Wat Pariwat Ratchasongkram In Bangkok, And The Story Of The Hidden Golden Buddha, Thailand

Wat Pariwat Ratchasongkram In Bangkok, And The Story Of The Hidden Golden Buddha, Thailand

In Bangkok you can see some of the most amazing Buddhist temples in all of Thailand.
Along with the temples in Chiang Mai in the north, the temples in Bangkok are an amazing example of Buddhist architecture and priceless national treasures, collected through the centuries.

There are pure gold Buddhas, large jade Buddhas, reclining Buddhas, sitting Buddhas and larger than life Buddhas, along with amazing fearsome guardians.

A very famous gold Buddha is located in Wat Traimit temple in Bangkok.
It is a large statue that weighs 5.5 tonnes (5,500 kilograms)
It was created in the Sukkuthai Dynasty style in the 13th–14th centuries

For hundreds of years, the gold statue was covered with a layer of clay and stucco, decorated with colored glass, to conceal its true value from looters and thieves.

It was not a very refined sculpture while it was covered in clay, looking a bit crude, and it remained in this condition for more than 200 years.

Every once in a while, the monks repaired the damaged clay caused by rain and time.
Not because it was a beautiful statue, but out of respect for its age and symbolism.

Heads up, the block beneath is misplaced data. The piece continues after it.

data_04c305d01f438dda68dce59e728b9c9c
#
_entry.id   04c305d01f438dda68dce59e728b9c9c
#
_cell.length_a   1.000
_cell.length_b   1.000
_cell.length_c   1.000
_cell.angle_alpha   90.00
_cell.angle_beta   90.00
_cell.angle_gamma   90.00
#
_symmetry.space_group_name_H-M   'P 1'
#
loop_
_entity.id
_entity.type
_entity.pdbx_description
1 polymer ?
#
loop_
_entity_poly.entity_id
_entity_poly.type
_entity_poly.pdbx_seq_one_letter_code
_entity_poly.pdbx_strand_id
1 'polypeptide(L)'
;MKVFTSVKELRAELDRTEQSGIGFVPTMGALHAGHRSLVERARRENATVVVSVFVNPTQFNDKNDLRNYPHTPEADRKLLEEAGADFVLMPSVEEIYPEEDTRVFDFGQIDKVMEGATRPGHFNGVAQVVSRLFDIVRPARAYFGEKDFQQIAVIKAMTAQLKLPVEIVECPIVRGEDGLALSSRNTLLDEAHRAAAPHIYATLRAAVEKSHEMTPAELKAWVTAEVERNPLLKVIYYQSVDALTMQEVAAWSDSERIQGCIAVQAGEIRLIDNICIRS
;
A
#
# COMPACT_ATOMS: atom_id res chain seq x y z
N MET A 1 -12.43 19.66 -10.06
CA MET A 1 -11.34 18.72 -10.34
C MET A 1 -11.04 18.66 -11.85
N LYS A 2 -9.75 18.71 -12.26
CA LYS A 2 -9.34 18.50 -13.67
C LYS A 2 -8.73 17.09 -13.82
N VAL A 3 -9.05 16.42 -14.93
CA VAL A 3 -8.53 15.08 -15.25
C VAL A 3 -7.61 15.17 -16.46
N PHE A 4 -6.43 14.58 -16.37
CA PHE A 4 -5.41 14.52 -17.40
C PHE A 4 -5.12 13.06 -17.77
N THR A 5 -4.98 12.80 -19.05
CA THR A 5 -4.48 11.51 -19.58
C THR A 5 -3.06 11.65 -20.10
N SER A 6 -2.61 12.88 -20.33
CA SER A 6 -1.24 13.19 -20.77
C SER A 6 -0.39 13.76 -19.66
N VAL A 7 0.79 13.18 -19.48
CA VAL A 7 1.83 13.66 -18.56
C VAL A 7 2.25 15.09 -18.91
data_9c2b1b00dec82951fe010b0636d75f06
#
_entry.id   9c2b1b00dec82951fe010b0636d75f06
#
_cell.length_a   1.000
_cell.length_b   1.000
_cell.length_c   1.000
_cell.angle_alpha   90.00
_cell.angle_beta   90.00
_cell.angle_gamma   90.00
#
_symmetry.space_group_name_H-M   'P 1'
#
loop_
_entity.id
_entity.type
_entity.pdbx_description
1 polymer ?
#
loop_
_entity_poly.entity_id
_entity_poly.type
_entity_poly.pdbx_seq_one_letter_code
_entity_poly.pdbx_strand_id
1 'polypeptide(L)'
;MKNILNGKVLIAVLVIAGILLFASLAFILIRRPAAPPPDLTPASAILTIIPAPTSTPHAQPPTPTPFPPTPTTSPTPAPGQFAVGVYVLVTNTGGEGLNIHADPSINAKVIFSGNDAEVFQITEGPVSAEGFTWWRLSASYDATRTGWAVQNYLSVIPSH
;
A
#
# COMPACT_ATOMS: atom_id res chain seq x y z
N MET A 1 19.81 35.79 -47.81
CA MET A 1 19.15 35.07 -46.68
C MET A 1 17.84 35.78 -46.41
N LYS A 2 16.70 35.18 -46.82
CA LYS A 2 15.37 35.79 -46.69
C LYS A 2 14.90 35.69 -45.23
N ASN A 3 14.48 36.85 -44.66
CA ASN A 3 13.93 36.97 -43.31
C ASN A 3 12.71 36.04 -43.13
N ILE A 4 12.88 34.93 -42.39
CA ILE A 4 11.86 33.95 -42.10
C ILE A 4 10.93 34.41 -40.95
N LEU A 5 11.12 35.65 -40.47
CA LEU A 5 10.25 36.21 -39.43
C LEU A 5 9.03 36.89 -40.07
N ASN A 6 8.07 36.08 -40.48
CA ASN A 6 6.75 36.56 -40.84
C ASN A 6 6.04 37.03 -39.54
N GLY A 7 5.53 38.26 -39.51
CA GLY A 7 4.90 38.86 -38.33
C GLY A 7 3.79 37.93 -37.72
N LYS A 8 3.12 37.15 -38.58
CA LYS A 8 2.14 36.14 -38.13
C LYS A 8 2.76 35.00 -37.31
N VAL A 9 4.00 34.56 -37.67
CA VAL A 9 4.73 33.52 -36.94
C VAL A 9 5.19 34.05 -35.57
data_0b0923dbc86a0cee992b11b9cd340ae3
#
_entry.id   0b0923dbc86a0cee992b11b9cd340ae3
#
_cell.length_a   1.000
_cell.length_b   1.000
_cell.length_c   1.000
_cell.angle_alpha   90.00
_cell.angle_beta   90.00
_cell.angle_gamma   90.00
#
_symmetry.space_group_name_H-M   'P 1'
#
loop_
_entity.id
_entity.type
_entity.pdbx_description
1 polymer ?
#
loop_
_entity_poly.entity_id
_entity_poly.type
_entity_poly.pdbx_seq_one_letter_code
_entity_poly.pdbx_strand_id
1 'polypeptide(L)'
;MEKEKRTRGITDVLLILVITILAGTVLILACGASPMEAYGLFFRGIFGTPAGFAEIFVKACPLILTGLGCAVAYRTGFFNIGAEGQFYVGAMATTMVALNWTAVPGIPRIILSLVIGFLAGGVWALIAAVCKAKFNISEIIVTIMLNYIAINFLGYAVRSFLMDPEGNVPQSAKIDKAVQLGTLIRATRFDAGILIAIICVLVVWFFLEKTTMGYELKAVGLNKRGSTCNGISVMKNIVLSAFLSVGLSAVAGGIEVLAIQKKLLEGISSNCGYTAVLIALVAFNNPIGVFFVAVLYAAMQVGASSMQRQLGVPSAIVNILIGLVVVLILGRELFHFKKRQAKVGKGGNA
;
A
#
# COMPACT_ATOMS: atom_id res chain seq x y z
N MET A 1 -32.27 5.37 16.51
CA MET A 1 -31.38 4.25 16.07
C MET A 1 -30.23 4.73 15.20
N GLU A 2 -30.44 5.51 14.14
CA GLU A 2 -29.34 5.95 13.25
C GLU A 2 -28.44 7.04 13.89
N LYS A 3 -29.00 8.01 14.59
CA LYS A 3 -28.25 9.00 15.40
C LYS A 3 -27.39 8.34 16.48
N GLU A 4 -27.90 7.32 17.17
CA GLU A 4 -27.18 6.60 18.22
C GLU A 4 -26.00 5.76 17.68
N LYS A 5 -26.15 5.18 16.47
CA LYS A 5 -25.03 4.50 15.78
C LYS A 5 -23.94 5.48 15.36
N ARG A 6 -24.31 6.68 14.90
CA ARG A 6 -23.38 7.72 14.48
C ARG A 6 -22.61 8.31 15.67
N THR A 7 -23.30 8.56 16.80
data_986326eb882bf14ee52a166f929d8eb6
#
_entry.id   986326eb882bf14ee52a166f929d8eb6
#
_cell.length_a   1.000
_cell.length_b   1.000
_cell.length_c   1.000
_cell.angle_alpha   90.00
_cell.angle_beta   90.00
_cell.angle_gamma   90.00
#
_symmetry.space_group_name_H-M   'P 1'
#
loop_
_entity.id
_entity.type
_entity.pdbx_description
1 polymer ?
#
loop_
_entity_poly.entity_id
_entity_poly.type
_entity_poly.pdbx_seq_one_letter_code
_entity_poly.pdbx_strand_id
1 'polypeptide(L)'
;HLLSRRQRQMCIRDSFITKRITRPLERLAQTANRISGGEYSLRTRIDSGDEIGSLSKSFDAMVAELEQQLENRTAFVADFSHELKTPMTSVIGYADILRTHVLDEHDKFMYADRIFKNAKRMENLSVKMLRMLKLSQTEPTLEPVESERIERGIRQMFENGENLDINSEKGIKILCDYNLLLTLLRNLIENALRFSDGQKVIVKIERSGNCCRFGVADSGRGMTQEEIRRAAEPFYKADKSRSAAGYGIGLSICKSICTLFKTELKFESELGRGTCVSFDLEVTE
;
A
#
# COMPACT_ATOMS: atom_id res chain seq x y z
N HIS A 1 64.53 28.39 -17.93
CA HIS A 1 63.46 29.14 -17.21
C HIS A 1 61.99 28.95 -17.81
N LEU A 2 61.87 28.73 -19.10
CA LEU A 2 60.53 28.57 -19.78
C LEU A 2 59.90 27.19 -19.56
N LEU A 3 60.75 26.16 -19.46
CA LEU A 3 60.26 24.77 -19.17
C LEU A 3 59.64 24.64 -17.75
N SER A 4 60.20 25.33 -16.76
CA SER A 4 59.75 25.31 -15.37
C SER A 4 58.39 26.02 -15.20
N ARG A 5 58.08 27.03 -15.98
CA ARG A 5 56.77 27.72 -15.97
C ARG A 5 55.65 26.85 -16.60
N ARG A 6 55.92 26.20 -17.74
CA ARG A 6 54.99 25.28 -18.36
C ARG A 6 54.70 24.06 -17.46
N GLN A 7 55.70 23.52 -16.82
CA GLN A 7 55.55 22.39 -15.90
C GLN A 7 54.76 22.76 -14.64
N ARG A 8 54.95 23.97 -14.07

During a relocation of the statue in 1955, the plaster was chipped off and the sunshine reflected golden rays.
A monk that was assigned to make the repairs noticed the gold shining through the clay.
He decided to chip off the clay to see what was inside.
He discovered the refined pure gold statue inside.

Since then, the statue has become a symbol of the great search for enlightenment that each and every one of us must go through to discover our True Selves.

We all start looking a bit crude and unrefined, and through discipline and practice, we shed the layers of clay-like personality and crude thinking, to discover our True Nature, which is pure Golden Light.

While looking for a long walking path to practice for our upcoming pilgrimage in Japan, we decided to walk to a temple by the river called Wat Pariwat Ratchasongkram.
This temple is ornately decorated inside and out with hundreds of sculptures and intricate mosaic tiles.

Unlike ancient temples that focus on traditional scenes from the life of the Buddha, most of the sculptures at this temple are drawn from contemporary stories, local myths, superheroes, spiritual deities and creatures seen in folklore and legends.

It was exciting to visit this temple.
There were no other tourists on the day we visited, but a whole second temple was still under renovation.
We will return in the future to see the complex when it is completed.

With love and blessings,

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